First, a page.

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Monday, 23 March 1987
Page: 1143


Senator ELSTOB(5.28) —I rise also to congratulate the Government and the Minister for Defence (Mr Beazley) on bringing down this White Paper on the defence of Australia. It is an important document. I have always felt that this document should have been brought down earlier, but I am very pleased with the whole of its contents. The Australian people have always expected Australia to be able to defend itself, and the Australian Government most certainly accepts its duty to provide Australia with the defence forces able to meet that expectation. This White Paper, of course, will determine for a decade or more the development towards self-reliance in the defence and the security of this nation.

I, like so many other members of the Senate and the House of Representatives, have served on the Joint Standing Committee on Foreign Affairs and Defence. It is one of the great committees of this Parliament. Over the years there has not been a great deal of political partisanship on the Committee. Rather, the members of that Joint Committee have looked to the defence and security of this nation. I simply pay tribute to that. I congratulate all of the members and senators who serve on that Committee. They put in many hundreds of hours of work, of which the public would be totally unaware.

I am very pleased with the overall acceptance of this White Paper. It is very gratifying to see so much agreement from members of all political parties and from people outside those parties. One needs to look back over the years at the planning that has probably gone into this document. I, along with other members of that Joint Committee, was asked by the government of the day-it was a Liberal government-whether we should support the building or acquiring of aircraft carriers. That Committee recommended that we not proceed with the purchase of aircraft carriers. It would have meant that Australia would have had to purchase or build three aircraft carriers-one to serve in the Pacific Ocean, one to serve in the Indian Ocean and one to be serviced or refitted. The actual cost would have been astronomical. We worked out that the cost at that time would have been in excess of $2 billion. Most certainly, the running of those carriers would have put in jeopardy the whole of our defence capabilities. The cost would have been too great for the Australian population to bear.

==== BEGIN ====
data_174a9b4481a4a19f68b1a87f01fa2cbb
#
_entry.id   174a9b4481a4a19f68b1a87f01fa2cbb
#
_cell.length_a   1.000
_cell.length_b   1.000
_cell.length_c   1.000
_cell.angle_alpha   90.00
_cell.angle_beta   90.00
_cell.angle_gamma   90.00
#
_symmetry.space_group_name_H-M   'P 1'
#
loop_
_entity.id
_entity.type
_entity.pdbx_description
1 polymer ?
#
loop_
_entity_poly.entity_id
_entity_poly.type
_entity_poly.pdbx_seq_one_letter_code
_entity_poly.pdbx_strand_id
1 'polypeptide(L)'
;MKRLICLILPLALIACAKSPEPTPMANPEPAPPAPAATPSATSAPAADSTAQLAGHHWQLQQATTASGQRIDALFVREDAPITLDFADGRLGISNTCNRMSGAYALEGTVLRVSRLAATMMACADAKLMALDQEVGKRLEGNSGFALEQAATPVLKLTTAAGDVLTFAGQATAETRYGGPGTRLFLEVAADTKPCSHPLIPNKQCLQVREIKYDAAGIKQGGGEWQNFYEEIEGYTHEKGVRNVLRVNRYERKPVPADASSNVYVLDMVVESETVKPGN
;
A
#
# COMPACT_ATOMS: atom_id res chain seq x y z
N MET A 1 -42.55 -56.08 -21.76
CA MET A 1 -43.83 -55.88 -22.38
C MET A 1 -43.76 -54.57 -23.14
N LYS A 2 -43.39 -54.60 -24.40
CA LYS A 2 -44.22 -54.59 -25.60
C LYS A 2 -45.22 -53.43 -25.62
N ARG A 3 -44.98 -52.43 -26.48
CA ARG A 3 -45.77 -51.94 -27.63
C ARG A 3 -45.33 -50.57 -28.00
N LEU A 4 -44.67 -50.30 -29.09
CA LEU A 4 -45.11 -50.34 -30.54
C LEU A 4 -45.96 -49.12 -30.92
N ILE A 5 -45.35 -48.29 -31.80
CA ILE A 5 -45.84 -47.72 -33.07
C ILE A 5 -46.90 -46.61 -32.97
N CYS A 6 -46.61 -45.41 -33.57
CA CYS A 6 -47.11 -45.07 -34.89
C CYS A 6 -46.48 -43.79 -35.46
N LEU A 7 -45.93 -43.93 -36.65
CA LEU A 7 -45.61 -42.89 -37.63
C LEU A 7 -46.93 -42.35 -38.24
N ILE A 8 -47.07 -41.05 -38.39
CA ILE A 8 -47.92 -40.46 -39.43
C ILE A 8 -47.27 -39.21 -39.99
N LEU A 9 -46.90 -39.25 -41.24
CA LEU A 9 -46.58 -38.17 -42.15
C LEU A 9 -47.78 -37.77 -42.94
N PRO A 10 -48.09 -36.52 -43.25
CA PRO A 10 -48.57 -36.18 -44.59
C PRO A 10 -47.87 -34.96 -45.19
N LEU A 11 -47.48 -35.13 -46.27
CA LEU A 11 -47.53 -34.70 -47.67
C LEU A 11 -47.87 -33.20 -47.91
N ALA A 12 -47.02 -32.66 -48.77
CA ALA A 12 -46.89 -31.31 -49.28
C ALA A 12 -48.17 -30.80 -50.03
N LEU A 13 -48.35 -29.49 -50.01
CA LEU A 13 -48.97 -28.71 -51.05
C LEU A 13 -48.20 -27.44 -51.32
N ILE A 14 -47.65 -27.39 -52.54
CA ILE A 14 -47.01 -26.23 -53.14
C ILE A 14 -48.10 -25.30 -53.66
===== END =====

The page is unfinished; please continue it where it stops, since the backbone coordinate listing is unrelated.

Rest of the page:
Mr Deputy President, I know that that is a great loss to you as an old Navy man. I realise that you may have an argument which is different from mine. But I think that when Australians look at the overall benefits of this White Paper, the way in which we have organised our defence forces and the new equipment that is coming on-stream, they will feel proud of their defence forces. Some people in this Parliament do not go along with the fact that we should have such a very good defence force. Defence, as we all know, is very costly. People of every political persuasion would very dearly like to reduce that cost. But once that was done, people in this country would be very vulnerable. There is always someone out there who is ready to take over one's country.

With the purchase of the 75 FA18s, we have purchased one of the finest fighters in the world. It is a multi-role fighter and is capable of carrying Harpoon missiles. It is also capable of fighting in a dogfight fashion and carrying air-to-air missiles. It has a multi-role use. It is, of course, the desire of Australia to have that type of aircraft. Most certainly it is superior to anything that our neighbours have. We also have 23 F111s. They are bomber aircraft, and they are the most capable bombers in this region. They are extremely costly to run, but they will most certainly be in service for a very long time. I would support their being kept in service. Unfortunately, this aircraft is out of production. It may pay Australia at this time to look seriously at purchasing another 25 FA18s, because eventually the F111s will go out of service. This is one of the reasons, I suspect, that the Department of Defence decided not to go ahead with in-air refuelling of the F111s. We are going ahead with the in-air refuelling of the FA18 aircraft. I think that is the right decision because they are much newer aircraft and they will serve this nation well past the year 2000.